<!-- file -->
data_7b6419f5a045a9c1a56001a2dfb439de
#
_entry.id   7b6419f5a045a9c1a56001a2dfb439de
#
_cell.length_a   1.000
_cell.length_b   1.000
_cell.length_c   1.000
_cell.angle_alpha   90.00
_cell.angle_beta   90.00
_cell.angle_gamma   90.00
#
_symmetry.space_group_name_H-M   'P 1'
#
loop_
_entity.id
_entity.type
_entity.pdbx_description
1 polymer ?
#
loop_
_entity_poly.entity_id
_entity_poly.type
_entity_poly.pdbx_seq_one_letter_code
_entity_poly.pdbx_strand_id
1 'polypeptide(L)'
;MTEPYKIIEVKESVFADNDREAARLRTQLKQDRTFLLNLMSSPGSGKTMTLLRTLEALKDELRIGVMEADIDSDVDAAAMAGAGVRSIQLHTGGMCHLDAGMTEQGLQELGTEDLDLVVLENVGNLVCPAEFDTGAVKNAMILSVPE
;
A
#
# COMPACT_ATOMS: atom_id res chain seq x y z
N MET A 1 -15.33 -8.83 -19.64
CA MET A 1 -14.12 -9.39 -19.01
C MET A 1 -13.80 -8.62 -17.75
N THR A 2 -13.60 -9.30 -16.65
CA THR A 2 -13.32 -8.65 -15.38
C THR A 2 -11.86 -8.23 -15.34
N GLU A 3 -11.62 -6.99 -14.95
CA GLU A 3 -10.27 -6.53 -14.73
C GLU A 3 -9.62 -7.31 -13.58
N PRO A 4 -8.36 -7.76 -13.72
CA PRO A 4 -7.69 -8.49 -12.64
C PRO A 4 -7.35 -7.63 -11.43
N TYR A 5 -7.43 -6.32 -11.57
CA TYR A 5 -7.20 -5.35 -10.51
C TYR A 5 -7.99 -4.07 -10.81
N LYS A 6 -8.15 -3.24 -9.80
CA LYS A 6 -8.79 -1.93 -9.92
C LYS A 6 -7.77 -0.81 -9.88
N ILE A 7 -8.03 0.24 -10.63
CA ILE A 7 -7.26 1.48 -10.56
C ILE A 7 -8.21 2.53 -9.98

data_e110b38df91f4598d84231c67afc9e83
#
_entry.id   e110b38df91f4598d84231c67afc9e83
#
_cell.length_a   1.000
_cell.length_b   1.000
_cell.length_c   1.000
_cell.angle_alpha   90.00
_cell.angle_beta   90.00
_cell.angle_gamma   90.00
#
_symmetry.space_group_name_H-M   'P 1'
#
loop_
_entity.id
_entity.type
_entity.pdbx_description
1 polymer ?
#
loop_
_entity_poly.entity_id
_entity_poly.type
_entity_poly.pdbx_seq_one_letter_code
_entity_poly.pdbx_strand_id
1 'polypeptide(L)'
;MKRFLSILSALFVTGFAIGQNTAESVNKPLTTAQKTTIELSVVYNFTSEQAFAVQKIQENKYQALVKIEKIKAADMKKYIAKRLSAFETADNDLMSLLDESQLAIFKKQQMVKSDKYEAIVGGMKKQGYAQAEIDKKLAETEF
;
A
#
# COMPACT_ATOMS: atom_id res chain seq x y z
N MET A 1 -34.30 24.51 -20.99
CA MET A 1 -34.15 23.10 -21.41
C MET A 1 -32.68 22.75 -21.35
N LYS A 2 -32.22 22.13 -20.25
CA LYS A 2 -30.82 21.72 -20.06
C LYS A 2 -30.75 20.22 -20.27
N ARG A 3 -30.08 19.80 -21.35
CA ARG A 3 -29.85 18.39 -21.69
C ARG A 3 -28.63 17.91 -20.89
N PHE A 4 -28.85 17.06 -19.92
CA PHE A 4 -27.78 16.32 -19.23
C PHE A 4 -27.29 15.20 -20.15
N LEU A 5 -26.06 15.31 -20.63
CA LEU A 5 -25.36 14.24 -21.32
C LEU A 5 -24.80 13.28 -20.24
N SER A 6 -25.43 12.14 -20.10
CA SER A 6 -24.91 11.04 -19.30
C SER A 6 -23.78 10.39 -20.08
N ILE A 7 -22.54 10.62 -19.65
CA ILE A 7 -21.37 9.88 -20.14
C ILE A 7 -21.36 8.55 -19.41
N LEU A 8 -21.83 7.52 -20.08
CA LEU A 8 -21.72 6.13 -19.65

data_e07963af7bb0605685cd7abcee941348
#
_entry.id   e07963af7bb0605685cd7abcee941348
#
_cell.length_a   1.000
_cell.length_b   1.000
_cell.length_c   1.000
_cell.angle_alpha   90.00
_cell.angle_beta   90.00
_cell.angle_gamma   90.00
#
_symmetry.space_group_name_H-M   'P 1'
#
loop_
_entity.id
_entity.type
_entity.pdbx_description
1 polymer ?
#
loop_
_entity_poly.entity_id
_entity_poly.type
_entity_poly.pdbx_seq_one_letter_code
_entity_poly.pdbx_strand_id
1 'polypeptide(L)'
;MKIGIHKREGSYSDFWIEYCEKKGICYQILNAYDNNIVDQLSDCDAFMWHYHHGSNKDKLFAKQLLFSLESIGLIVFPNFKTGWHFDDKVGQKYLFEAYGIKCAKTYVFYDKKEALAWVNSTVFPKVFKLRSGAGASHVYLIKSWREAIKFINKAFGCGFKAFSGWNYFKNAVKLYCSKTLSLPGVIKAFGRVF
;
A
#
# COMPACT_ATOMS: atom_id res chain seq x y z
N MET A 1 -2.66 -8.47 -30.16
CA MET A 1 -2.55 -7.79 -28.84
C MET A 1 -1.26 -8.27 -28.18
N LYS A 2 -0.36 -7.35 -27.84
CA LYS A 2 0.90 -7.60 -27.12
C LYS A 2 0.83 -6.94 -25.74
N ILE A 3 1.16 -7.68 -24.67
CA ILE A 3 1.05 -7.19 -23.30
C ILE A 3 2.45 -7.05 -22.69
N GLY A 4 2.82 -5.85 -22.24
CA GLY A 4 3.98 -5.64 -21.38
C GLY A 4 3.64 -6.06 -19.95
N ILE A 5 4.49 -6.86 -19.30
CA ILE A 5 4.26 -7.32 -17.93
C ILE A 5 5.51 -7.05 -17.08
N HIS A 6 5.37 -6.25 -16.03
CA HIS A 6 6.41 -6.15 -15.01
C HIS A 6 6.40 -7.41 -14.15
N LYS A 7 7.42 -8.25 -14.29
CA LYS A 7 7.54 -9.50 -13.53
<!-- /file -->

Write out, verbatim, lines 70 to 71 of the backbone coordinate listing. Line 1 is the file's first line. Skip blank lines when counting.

#
loop_